PART – 1
By SHABNUM SHAH : Grief and grievance is the root cause of any conflict and Kashmir is no different. Complexity grows when the conflict zone carries a background of history, geography and interplay of interests and becomes all the more difficult to resolve when ideas and prejudices an nurtured over decades and centuries. Amid such a backdrop of conflict, violence came in and industrialised the conflict. Almost all the stake holders, less the commoners, stood to gain from the industry and over two and a half decades, almost got so used to it that no one wants to get out of it. Under such a situation, narratives and alternative narrative flourished in support of causing frictions to the resolution of the conflict. Now, it is only the common people or ‘’Aam Admi’’ who should be and who will ultimately discover the solution.
As Ali Noorani “writes in his articles, complied in the book ‘’The Kashmir Disputes’’, Neither Nehuru nor Sheikh Abdullah or Jinnah cared about the permanent solution. Each side simply tried to distort the facts and created stories so that the collective conscience and mood remains divided and stays far from the individual goodness that majority of Kashmiris possess. While I embark upon the effort to analyse and present the realities against the host of myths, the effort is purely to set the tone for a realistic and achievable milestone of peaceful co-existence that every Kashmiri yearns for.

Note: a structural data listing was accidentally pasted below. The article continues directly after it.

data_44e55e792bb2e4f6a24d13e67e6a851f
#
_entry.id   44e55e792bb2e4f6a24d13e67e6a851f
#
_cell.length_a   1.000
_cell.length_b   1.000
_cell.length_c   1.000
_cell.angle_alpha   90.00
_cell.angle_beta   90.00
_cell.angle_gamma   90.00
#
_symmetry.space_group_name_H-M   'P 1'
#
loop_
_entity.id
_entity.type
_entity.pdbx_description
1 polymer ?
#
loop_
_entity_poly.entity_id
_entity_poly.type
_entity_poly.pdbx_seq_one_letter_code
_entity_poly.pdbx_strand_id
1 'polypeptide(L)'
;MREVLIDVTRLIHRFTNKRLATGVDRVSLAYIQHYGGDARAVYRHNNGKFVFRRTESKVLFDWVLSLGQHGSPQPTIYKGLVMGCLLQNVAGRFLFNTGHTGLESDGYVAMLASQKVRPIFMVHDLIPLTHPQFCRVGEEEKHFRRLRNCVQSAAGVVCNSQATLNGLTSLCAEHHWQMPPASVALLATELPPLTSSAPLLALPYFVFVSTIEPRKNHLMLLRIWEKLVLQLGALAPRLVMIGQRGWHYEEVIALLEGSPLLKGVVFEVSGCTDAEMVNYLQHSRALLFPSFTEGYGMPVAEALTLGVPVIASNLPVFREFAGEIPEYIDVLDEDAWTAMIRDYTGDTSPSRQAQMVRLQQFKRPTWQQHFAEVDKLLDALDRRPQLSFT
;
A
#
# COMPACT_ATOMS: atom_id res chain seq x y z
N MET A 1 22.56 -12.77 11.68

Britishers had their own designs for perpetuating their rule over the subcontinent and creation of Jammu and Kashmir as a state was part of this design. Seeing the topographical centrality and demography, Britishers adopted the approach of integrating two treacheries, that is the Sikh Darbar of Lahore and Dogra rule of Kashmir. Even after decades of subservience to Lahore, Gulab Singh chose to go the British way to acquire Kashmir from Sikhs. Taking advantage of the weakening Sikh empire after death of Maharaja Ranjit Singh, Gulab Singh started engaging with British and finally on 13 December 1845, when Britishers declared war against Sikhs, Gulab Singh was found supporting Britishers. The reward of this loyalty was Jammu and Kashmir ceding Sutlej, Beas- Sutlej Doab and provinces of Hazara and Kashmir to the Britishers. In the series of dis-integrations of the states, the one initiated through the Treaty of Lahore on 9 Mar 1946. This was followed by the Treaty of Amristar, signed on 16 Mar 1946 through which the hilly regions of the Jammu and Kashmir were sold out by Britishers to Maharaja Gulab Singh for rupees seventy five lakhs. In a way, the larger Jammu and Kashmir was breaking itself and buying its smaller portion from Britishers. This was the price that Jammu and Kashmir was paying for its game. Had Gulab Singh continued to support the Sikhs, Jammu and Kashmir, as also the Sikh empire would have never fallen into the hands of Britishers and the seeds of conflict would have never got sown.